Google, the nemesis of newspapers, was at the Congress yesterday, to turn a blonde deaf ear to their troubles. The company's pin-up VP of products Marissa Meyer described quite a bright future to the Senate's commerce committee - but it's a bright future for Google, and people with a lot of time fiddling with their computers. Also testifying was creator of The Wire David Simon. Let's contrast how each of them addressed the crisis.
Meyer said Google's policy "first and foremost" was to respect the wishes of content producers, but offered nothing in the way of new business partnerships. Instead, she gave them a short but haughty lecture on how they should present their stories - they should become more like Wikipedia:
"Consider instead how the authoritativeness of news articles might grow if an evolving story were published under a permanent, single URL as a living, changing, updating entity," she said in her statement. "We see this practice today in Wikipedia's entries and in the topic pages at NYTimes.com. The result is a single authoritative page with a consistent reference point that gains clout and a following of users over time."
Google's Meyer: Mash-ups, living stories, Wikipedia, etc.
So instead of publishing 50 stories a day, the implication is that publications should only publish 50 a year - tweaking those 50 constantly, in the hope they wriggle up through the Google search results. Yes, that'll fix things.
She also said they should offer more scope for mash-ups. At both ends of the news chain, then, you have people fiddling - instead of writing (at one end) and reading (at the other). That's very Web 2.0, and you couldn't get a clearer statement that Google doesn't really understand what news is for. (It's merely the stuff that goes between the
BODY tags, silly.)
The creator of The Wire and former reporter David Simon said he found the phrase "citizen journalism" Orwellian. He added:
"A neighbor who is a good listener and cares about people is a good neighbor - he is not in any sense a citizen social worker. Just as a neighbor with a garden hose and good intentions is not a citizen firefighter. To say so is a heedless insult to social workers and firefighters."
Simon also lambasted the newspaper industry's cry of "it's not our fault". Newspapers had gone from privately-owned family firms to publicly-traded stocks, he said, and many of the cuts in the 1990s were against the background of bumper (35 per cent) profits. Families were content with 10 to 15 per cent annual profit.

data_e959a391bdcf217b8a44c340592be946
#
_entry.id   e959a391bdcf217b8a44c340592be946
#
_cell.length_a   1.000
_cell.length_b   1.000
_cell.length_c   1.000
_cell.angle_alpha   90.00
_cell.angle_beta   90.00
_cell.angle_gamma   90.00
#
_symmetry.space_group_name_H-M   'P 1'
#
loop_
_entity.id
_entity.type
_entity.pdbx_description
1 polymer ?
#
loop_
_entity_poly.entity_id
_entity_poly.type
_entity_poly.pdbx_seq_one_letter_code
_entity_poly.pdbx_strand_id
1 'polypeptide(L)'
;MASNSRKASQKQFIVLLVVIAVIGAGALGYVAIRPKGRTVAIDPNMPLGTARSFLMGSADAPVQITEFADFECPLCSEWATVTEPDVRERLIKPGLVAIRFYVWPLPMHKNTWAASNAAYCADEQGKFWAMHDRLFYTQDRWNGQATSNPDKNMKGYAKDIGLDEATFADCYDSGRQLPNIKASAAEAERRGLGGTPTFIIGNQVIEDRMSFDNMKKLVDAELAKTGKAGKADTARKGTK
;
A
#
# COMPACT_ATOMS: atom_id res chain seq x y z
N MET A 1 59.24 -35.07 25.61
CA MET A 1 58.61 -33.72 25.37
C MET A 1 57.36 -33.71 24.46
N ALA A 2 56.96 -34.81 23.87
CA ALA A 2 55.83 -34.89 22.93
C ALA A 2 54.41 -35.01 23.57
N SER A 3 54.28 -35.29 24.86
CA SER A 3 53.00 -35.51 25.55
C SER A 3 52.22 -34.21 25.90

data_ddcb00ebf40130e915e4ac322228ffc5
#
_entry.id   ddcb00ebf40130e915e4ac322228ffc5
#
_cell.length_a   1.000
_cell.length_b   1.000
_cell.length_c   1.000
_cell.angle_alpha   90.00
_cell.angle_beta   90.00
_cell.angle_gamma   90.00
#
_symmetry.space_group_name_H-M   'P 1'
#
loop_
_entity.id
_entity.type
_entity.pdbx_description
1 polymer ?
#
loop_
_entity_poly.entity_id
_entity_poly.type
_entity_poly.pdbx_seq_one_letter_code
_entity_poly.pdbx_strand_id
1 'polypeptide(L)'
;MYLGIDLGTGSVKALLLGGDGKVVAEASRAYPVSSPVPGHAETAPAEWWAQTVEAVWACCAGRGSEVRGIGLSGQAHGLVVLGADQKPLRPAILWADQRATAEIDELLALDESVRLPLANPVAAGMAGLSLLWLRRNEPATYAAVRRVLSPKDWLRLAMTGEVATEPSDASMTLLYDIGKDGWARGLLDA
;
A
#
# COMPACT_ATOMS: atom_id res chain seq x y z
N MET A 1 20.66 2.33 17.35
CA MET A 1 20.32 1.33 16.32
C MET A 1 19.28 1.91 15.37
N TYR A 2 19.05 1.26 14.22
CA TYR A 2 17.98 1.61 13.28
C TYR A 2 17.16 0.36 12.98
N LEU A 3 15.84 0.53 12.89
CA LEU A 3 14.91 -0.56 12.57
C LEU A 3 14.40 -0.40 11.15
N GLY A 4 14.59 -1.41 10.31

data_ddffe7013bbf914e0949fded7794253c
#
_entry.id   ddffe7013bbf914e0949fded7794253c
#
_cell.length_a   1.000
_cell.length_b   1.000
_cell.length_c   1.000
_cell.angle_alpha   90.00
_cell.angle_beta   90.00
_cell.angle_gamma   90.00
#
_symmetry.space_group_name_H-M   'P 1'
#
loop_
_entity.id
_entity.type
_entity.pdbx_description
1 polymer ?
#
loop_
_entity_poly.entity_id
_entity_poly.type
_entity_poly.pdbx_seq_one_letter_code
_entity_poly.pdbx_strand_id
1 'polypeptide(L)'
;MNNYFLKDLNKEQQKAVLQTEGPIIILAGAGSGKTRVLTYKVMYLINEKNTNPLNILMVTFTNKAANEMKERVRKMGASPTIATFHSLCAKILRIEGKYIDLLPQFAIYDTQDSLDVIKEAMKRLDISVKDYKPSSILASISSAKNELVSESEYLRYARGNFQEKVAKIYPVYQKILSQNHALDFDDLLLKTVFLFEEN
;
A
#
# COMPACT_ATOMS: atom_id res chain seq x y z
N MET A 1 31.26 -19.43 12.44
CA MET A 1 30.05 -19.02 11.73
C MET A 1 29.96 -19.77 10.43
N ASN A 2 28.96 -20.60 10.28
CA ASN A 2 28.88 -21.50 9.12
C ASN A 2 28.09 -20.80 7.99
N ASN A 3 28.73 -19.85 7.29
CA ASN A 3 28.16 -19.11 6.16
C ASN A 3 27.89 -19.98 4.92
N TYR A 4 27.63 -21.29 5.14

David Simon, creator of The Corner and The Wire
"The R&D funding that might have anticipated and planned for the internet revolution all went back to Wall Street, to CEO salaries and to big-money investors."
He also blamed them for giving away the crown jewels on the web for free.
"How anyone can believe that industry can fund [editors and investigative reporters] by giving away its product away online to aggregators and bloggers is a source of endless fascination to me."
The solution proposed in some US cities, and backed by the editor of the UK Guardian newspaper (which has never turned a profit), is public funding. Simon said he was dead against this.
"High-end journalism can and should bite any hand that tries to feed it, and it should bite a government hand most viciously," he said.
His solution? "An industry-wide transition to a paid, online subscriber base", allied to relaxing anti-trust laws and help with enforcing copyright. Which sounds like a blanket licence, of sorts, to me: one likely to be carved up between the New York Times and the Washington Post. But it was more of a plan than Google's Meyer had to offer.
The gossip blog Valleywag used to wonder if Marissa Meyer was an android, or merely a remote hologram projection - the gag being that she's merely a local representation of the Google Hive Mind. Well, judge for yourself by reading her fantastically inappropriate testimony, and Simon's statement too - here.
Andrew warmly welcomes your comments.®